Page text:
Data for political economy students

A list of sources for (mainly) financial data

Benjamin Braun

Primary official data sources

Most of the following official data sources can be accessed via DBnomics, a uniquely helpful, non-commercial economic data platform. The R package rdbnomics makes pulling data from different official sources in a standardised format incredibly efficient (see here).

Compiled datasets, official sources

Financial system

Sovereign debt

Holders of sovereign debt

Compiled datasets, academic researchers

On official lending

  • IMF Monitor: Data on IMF activities, compiled and published by academic researchers and civil society. Source: Kentikelenis, Stubbs, and King (2016).
  • Global Financial Safety Net Tracker: Data on the total amount of financing to combat the COVID-19 crisis via IMF loans, regional financial arrangements (RFAs), and currency swaps; historical data on the annual lending capacity that a country can access in IMF, RFAs or central bank currency swaps.
  • Foreign lending by China
    • China’s Overseas Lending - loan-level dataset and country debt stock estimates: Contains estimates of debt owed to China by more than 100 developing and emerging market governments for each year 2000-2017. Source: Horn, Reinhart, and Trebesch (2021).
    • How China Lends Dataset (Version 1.0): This dataset contains information about 100 loan contracts between Chinese state-owned entities and government borrowers in 24 developing countries in Africa, Asia, Eastern Europe, Latin America, and Oceania. Source: Gelpern et al. (2022).
    • AidData’s Global Chinese Development Finance Dataset (Version 2.0): This uniquely granular dataset captures 13,427 development projects worth $843 billion financed by more than 300 Chinese government institutions and state-owned entities across 165 countries in every major region of the world from 2000-2017. Source: Dreher et al. (2022).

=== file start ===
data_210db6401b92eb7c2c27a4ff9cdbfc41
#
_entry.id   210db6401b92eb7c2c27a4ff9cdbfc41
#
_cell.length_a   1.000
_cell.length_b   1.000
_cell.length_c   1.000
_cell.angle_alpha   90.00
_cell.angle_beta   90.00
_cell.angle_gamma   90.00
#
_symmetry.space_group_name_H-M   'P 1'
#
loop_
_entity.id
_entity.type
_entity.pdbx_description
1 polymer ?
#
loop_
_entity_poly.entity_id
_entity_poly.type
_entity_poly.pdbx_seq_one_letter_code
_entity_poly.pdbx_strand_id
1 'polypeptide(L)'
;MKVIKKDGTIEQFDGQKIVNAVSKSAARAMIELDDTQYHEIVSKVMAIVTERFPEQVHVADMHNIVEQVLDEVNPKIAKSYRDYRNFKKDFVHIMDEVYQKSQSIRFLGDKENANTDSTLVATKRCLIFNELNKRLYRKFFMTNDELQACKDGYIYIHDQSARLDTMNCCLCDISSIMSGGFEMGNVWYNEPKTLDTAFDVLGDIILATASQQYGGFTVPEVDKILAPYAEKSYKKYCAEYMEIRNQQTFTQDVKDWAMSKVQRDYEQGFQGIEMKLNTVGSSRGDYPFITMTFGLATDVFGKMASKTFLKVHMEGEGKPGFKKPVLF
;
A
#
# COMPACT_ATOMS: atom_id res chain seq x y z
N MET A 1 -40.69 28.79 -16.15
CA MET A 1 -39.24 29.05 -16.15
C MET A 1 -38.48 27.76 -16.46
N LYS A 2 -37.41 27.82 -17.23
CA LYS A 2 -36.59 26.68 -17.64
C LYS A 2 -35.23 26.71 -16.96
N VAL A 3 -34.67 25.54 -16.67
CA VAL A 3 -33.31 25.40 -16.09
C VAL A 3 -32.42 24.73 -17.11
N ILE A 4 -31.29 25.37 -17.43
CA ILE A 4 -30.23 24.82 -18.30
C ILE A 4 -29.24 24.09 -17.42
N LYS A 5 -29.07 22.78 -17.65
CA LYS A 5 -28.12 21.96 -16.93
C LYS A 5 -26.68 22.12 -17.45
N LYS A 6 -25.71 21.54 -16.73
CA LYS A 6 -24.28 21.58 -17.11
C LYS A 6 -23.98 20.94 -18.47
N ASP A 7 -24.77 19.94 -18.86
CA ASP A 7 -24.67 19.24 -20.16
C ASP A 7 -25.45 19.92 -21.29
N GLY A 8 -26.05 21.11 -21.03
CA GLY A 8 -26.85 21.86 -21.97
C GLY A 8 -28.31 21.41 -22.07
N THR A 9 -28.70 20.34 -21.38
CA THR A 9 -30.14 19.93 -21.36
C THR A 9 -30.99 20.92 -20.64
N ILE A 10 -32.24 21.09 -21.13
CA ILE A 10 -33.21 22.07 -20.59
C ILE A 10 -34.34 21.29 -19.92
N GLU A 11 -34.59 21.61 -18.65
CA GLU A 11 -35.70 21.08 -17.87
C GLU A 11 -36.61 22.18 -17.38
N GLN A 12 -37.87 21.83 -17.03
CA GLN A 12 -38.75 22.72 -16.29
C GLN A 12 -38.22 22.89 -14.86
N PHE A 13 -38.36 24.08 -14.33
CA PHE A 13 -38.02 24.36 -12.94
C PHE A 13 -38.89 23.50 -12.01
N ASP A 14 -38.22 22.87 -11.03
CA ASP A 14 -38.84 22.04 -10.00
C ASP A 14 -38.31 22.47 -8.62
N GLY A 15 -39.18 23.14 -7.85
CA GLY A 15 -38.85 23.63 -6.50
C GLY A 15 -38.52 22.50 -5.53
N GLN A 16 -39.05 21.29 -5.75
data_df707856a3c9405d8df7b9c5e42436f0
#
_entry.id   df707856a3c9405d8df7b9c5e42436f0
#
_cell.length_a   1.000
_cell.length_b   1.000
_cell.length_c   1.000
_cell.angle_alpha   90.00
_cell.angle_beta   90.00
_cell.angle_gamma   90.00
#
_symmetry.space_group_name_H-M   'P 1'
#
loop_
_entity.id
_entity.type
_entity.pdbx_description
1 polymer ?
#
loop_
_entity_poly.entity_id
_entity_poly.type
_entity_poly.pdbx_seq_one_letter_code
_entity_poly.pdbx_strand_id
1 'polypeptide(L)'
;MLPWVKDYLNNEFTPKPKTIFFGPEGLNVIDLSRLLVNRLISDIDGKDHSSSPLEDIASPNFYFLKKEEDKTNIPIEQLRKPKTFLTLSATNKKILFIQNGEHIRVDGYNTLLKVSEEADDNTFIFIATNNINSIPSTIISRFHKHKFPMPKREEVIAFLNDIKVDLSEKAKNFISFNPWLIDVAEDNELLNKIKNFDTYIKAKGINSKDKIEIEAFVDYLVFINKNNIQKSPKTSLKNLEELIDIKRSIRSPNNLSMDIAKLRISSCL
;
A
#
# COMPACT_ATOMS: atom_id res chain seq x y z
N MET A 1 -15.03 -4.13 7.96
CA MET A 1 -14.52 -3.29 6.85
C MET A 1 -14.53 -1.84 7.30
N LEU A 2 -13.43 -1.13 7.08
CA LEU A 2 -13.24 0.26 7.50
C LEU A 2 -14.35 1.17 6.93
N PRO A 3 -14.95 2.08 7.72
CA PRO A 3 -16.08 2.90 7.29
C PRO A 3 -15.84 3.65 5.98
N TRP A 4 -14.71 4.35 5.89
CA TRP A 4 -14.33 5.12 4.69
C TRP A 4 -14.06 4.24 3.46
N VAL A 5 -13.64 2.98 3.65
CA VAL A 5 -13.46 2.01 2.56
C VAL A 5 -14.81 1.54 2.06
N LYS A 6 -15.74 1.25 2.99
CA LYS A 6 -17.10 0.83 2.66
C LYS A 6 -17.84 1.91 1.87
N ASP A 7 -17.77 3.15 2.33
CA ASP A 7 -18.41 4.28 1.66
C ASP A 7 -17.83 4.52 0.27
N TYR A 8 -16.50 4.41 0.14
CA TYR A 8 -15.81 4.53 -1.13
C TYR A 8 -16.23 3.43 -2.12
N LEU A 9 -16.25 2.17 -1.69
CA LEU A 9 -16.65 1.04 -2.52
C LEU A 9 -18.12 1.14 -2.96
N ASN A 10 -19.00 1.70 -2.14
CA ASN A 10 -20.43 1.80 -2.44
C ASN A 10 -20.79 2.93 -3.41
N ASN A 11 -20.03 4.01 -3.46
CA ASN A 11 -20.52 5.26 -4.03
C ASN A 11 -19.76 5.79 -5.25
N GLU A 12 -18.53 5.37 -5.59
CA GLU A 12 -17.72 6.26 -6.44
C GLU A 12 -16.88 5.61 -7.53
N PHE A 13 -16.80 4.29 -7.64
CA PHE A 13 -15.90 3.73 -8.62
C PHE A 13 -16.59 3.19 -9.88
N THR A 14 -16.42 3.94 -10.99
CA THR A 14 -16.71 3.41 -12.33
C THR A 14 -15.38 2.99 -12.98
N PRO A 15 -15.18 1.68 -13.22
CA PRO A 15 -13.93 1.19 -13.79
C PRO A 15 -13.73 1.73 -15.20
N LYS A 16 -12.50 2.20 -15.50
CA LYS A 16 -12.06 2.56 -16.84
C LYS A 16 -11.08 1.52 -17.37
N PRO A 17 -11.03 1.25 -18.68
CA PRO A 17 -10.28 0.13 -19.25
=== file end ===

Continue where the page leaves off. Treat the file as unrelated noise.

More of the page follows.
• China as an International Lender of Last Resort Dataset, Version 1.0: This dataset provides detailed information about (a) the People’s Bank of China’s (PBOC) standing bilateral swap lines and drawdowns initiated by foreign central banks through these swap lines between 2008 and 2021; and (b) rescue loans provided by Chinese state-owned banks and enterprises to government and government-owned institutions in low- and middle-income countries between 2000 and 2021. Source: Horn et al. (n.d.).

On other topics

  • External wealth of nations database: Provides estimates of each country’s external financial assets and liabilities since 1970. Source: Lane and Milesi-Ferretti (2018).
  • Global capital allocation project: A methodology to restate global capital flow statistics from a residency to a nationality basis. The data unmasks issuance in tax havens and shows that flows from developed countries to emerging market are much larger than previously known. Source: Coppola et al. (2021).
  • IPE Data Resource: Provides a public good to the field by standardizing and merging together variables from 89 IPE data sources into a single dataset, increasing efficiency and reducing the risk of data management errors.
  • Macrohistory Database: The Jordà-Schularick-Taylor Macrohistory Database is the result of an extensive historical data collection effort, by many people and over many years.
  • World Inequality Database: Aims to provide open and convenient access to the most extensive available database on the historical evolution of the world distribution of income and wealth, both within countries and between countries.
  • The GC Wealth Project: A platform aimed at expanding and consolidating access to the most up-to-date research and information on wealth, wealth inequalities, and wealth transfers and related tax policies, across countries and over time.


Coppola, Antonio, Matteo Maggiori, Brent Neiman, and Jesse Schreger. 2021. “Redrawing the Map of Global Capital Flows: The Role of Cross-Border Financing and Tax Havens.” The Quarterly Journal of Economics 136 (3): 1499–1556.
Dreher, Axel, Andreas Fuchs, Bradley Parks, Austin Strange, and Michael J. Tierney. 2022. Banking on Beijing: The Aims and Impacts of China’s Overseas Development Program. Cambridge: Cambridge University Press.
Gelpern, Anna, Sebastian Horn, Scott Morris, Brad Parks, and Christoph Trebesch. 2022. “How China Lends: A Rare Look into 100 Debt Contracts with Foreign Governments.” Economic Policy, November, 1–72.
Horn, Sebastian, Bradley C. Parks, Carmen M. Reinhart, and Christoph Trebesch. n.d. “China as an International Lender of Last Resort.”
Horn, Sebastian, Carmen M. Reinhart, and Christoph Trebesch. 2021. “China’s Overseas Lending.” Journal of International Economics 133: 103539.
Kentikelenis, Alexander E., Thomas H. Stubbs, and Lawrence P. King. 2016. “IMF Conditionality and Development Policy Space, 19852014.” Review of International Political Economy 23 (4): 543–82.
Lane, Philip R., and Gian Maria Milesi-Ferretti. 2018. “The External Wealth of Nations Revisited: International Financial Integration in the Aftermath of the Global Financial Crisis.” IMF Economic Review 66 (1): 189–222.